Their first full length record, endearingly entitled "This Is Panda Noise," is a truly exciting development for the band. Coming in at just under an hour, it’s one of the great albums of 2007. The song lyrics, predominantly Chinese, are simple and the rhythms mesmerizing. The two English songs on the record are blissfully vague, reeling with phantasmic lyrics and an intensity that's a treat in the generally vapid atmosphere of Chinese rock n' roll. Recorded at Longyue Wenhua in Beijing and produced by singer and poet Yang Haisong (of PK14) the album is another smash success by local up-and-coming label Maybe Mars Records, which has previously released albums by Snapline and Joyside, as well as a fantastic PK14 tour video.
The genius behind all of this craziness is guitarist, singer and band leader, Jeffrey Zhang (Shouwang), whose uncanny ability to create catchy pop hooks that collide in perfect harmony with wild screeching guitars seems to only grow stronger with each passing month. There is a reckless abandon to any Carsick Cars live show—catastrophe and screaming noise and running, dancing rhythms—and in the middle of all of this there is Jeff, breathless and clutching at his guitar, shimmering with a crazed and bewildered sort of light.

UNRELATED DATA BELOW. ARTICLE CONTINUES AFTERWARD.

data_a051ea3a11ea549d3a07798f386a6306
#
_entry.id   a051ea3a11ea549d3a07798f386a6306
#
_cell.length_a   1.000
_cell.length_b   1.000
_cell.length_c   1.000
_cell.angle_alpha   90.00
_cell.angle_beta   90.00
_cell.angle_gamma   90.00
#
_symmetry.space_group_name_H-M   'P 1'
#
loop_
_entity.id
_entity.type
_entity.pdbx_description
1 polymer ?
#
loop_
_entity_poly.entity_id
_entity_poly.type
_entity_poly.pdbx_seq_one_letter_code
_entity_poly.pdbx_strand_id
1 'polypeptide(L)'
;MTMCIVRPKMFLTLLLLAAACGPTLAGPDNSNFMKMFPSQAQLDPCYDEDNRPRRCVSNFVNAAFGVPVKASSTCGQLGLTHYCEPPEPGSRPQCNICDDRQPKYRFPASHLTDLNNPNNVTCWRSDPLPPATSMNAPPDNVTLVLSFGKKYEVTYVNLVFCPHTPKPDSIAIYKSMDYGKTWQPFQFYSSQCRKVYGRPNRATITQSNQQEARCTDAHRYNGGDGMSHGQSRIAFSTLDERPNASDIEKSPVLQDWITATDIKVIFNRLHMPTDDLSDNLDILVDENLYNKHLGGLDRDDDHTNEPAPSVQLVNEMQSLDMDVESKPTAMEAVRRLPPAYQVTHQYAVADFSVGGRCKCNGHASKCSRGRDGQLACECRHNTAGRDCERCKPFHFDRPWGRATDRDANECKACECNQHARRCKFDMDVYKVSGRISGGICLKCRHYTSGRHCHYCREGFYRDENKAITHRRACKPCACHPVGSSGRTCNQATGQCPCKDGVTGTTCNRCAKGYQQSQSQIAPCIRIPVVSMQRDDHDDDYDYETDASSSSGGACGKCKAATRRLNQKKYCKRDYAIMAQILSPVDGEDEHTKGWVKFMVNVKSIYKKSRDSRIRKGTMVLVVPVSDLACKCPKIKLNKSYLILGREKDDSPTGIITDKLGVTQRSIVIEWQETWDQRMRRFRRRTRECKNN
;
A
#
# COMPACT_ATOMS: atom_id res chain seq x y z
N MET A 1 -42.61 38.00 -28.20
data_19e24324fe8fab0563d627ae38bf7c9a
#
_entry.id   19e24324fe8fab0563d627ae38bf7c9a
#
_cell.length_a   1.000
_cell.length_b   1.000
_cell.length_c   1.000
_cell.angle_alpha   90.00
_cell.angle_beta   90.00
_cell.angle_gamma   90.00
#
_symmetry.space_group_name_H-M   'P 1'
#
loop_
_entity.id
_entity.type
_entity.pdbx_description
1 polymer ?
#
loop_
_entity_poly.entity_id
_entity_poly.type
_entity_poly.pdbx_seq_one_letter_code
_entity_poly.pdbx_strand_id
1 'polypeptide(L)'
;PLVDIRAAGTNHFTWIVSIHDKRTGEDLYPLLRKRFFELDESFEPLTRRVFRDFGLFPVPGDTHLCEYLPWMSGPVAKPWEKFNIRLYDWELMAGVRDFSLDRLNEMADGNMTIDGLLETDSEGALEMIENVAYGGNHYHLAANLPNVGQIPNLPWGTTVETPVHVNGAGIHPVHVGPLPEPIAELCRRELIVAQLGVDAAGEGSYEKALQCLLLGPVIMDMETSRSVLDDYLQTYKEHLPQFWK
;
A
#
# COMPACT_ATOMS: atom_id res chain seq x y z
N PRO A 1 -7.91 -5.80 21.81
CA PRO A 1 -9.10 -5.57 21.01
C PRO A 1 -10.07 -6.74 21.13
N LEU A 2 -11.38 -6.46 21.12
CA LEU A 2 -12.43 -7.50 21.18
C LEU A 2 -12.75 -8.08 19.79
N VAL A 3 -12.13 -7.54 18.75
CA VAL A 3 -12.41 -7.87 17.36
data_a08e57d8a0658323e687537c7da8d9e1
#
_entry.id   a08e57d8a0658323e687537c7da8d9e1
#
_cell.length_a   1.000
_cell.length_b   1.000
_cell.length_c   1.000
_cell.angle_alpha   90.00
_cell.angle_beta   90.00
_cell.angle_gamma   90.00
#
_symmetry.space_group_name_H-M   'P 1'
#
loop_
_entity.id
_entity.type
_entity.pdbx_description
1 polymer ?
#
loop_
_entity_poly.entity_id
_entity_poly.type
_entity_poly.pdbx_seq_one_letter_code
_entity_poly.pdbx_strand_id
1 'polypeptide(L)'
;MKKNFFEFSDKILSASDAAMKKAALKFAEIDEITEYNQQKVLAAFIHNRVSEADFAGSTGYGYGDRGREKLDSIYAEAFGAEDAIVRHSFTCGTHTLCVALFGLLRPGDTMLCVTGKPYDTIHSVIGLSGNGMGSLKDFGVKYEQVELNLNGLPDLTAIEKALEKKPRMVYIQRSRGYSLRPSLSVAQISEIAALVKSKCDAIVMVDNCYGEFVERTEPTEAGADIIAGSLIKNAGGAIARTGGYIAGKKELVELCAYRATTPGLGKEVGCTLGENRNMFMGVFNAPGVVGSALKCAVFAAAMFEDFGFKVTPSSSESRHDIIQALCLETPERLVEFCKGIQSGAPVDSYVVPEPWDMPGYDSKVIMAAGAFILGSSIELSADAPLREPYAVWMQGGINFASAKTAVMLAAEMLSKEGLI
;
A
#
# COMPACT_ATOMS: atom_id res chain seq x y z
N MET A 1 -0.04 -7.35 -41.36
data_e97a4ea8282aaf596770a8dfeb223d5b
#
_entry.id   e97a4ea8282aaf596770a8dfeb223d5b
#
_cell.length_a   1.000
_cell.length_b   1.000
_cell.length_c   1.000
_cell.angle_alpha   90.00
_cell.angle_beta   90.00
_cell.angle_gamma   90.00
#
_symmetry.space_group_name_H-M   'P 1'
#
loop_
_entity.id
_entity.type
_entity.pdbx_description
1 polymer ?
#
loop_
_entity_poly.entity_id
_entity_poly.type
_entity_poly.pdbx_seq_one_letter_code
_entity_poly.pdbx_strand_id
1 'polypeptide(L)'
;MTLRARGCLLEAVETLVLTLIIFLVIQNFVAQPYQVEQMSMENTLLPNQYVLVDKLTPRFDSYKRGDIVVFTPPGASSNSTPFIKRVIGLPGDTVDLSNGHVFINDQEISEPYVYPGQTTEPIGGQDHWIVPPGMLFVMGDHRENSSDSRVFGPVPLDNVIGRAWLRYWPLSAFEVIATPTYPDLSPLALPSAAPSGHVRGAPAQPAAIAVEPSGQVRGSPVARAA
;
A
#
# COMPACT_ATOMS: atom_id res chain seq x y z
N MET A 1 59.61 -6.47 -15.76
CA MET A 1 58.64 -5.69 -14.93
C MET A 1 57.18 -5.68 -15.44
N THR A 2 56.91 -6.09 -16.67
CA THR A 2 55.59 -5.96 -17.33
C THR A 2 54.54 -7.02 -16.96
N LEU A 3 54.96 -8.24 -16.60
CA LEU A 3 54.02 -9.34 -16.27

The band has already played every venue of note in the country, and been showcased in countless music festivals in China and abroad. What will be most interesting is seeing what they will produce next. In a phone interview with Yang Haisong, he confirmed that the band was laying plans to record another album in early 2008, possibly in Germany. First they take Beijing, then they take Berlin.
- (c) 8 Inches Productions, Ian Sherman
Recently everything I read about D22 kingpins Carsick Cars mentions that they are now Sonic Youth’s BFFs. This becomes brilliantly obvious within approximately seventeen seconds of pushing play on this, their first album. CSC have made a sinophone Sonic Youth album, plain and simple. This is a good thing; while the vast majority of their fellow D22ers wallow unimaginatively in the swamps of punk, postpunk and garage, the Cars draw their inspiration from elsewhere; a dash of krautrock, a pinch of Suicide, a sprinkling of Television, a healthy dollop of the Velvets and, as already mentioned, a shitload of SY.
In a way Carsick Cars are D22’s dream of an oriental No Wave scene made flesh – indeed, CSC mainman Jeffray Zhang (also a member of White) has already set up his own, as yet largely unsubstantiated, ‘No Beijing’ movement. This album is good – much better than their live shows have suggested. The first half is blinding – energetic experimental guitar music bursting with ideas. Zhang likes his drones, never met an effects pedal he didn’t like and tunes his guitar å la Thurston Moore – all good. The zeal of the first half – culminating in the bouncy hymn to cigarettes ‘Zhong Nan Hai’ – unfortunately dissipates in the relatively tired second half (apart from album highlight ‘He Sheng’). It’s in the album’s closing stages that CSC’s major flaw reveals itself. Under all the noisy whizzbang, Carsick Cars have only a meager stockpile of actual tunes. It’s as if Zhang spent all his time learning how the pedals work and very little on the notes. Still, this is only a minor gripe about an otherwise unexpectedly fine piece of work.